So, a priest, a 9-year-old and a Ouija board walk into a bar… and basically, that sums up the second installment of Ouija. I actually really enjoyed the film. It was a great improvement from the original. It was definitely a fun time at the theater.
The Ouija board is a game that has been around since about 1890 and as far as I know, it’s the only horror-based game to get a movie (several, in fact, if you include the Witchboard films) based on it. Both the first film and this one do a good job of turning a scary board game into an enjoyable film, and anyone who has seen movies based on films knows this isn’t always the case with gaming movies. While the first film did the job, it was rather forgettable. This film makes up for what the first one lacked and goes a long way into making this a real franchise. I definitely think we will have a third Ouija movie in the future.
The second installment is about how the board in the first film got “haunted” to begin with. Taking place in 1967, the director took pains to make sure the look of the film was spot on. Not just the clothing or set design, but the actual film. Much of the movie looks like it was shot with a filter to give it a slightly aged look and there are burn marks in the film, something no longer necessary in the digital age. All of this works together to make you feel like you aren’t just watching a horror movie set in 1967, but perhaps one that was made then, too.
Fans of movies like The Conjuring and Insidious will enjoy the film’s narrative. In a fashion similar to these films, a big part of the movie is the set up before the storm. The actors did such a good job in their roles portraying a mourning family who desperately miss their father that I got a bit misty eyed a time or two. It’s also pretty obvious that the larger budget allowed for better special effects and makeup. This definitely helped up the ante, so to speak, from the last film. Sure, the story seems to involve all the things we have seen before in supernatural horror films, but that actually makes the film better. There is a priest, a possessed child, a Ouija board, a widowed mother alone with her children and a few other things familiar to the horror world. This film throws everything but the kitchen sink at you in an attempt to garner scares. There isn’t necessarily anything new that horror fans haven’t seen before, but perhaps that is exactly why it works. It’s comforting, like an old ’80s horror VHS find in the video store.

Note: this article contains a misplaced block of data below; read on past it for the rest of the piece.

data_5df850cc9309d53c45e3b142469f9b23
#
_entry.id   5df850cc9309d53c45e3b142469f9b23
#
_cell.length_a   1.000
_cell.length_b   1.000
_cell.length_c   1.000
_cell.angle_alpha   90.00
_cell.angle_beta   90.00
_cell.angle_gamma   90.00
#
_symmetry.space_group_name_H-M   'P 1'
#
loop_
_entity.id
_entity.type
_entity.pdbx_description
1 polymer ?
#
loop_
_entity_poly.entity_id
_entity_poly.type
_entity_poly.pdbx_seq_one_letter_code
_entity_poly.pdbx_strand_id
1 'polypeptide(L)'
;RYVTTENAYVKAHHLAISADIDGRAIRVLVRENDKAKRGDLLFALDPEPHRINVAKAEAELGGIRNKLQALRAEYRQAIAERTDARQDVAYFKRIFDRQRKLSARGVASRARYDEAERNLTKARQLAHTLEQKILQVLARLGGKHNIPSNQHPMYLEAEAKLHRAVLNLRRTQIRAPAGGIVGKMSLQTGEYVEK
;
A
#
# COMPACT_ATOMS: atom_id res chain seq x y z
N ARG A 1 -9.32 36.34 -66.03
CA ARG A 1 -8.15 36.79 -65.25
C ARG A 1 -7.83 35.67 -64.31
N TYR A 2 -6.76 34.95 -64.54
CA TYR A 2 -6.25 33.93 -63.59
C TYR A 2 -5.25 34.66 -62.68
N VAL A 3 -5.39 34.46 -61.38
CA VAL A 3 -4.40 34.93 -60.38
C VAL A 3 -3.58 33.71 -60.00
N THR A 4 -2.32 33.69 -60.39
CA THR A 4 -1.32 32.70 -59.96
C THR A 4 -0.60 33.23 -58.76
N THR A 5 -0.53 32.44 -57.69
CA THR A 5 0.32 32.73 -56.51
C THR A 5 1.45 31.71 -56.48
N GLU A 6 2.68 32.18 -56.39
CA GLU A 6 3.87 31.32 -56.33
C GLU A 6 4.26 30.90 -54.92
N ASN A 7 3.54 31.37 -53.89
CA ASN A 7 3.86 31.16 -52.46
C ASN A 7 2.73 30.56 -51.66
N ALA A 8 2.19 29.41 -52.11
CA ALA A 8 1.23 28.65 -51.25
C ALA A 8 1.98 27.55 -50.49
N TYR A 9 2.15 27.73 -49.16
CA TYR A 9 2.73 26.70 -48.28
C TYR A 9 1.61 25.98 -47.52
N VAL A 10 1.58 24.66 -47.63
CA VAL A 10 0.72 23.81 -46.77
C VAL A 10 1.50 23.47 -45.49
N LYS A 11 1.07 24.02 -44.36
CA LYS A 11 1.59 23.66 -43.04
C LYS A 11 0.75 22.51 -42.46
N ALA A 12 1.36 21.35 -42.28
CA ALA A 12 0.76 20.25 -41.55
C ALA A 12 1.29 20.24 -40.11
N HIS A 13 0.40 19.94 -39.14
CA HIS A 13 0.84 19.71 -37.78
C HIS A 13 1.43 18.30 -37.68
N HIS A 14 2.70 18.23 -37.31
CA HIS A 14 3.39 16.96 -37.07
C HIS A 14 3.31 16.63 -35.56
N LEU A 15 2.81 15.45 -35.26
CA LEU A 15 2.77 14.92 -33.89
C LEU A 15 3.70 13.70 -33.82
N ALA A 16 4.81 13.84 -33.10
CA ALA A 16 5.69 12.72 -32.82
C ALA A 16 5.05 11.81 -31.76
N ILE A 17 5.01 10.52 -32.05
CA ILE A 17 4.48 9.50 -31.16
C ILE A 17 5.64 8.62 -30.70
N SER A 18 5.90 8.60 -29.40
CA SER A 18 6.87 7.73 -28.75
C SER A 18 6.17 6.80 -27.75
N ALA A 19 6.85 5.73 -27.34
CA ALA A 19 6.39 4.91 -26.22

Don’t let the nostalgic feel of the film lull you into a sense of ease, though. The film has some real chills in it that will have ardent horror fans talking about the movie for weeks to come. This movie goes way past just cashing in on a board game and nostalgia, it has moments of real bite. I give the film four out of five stars for telling a compelling story that made me care about the characters. Horror fans will want to put this one on their must-see list for Halloween.
Ouija: Origin of Evil is currently in theaters.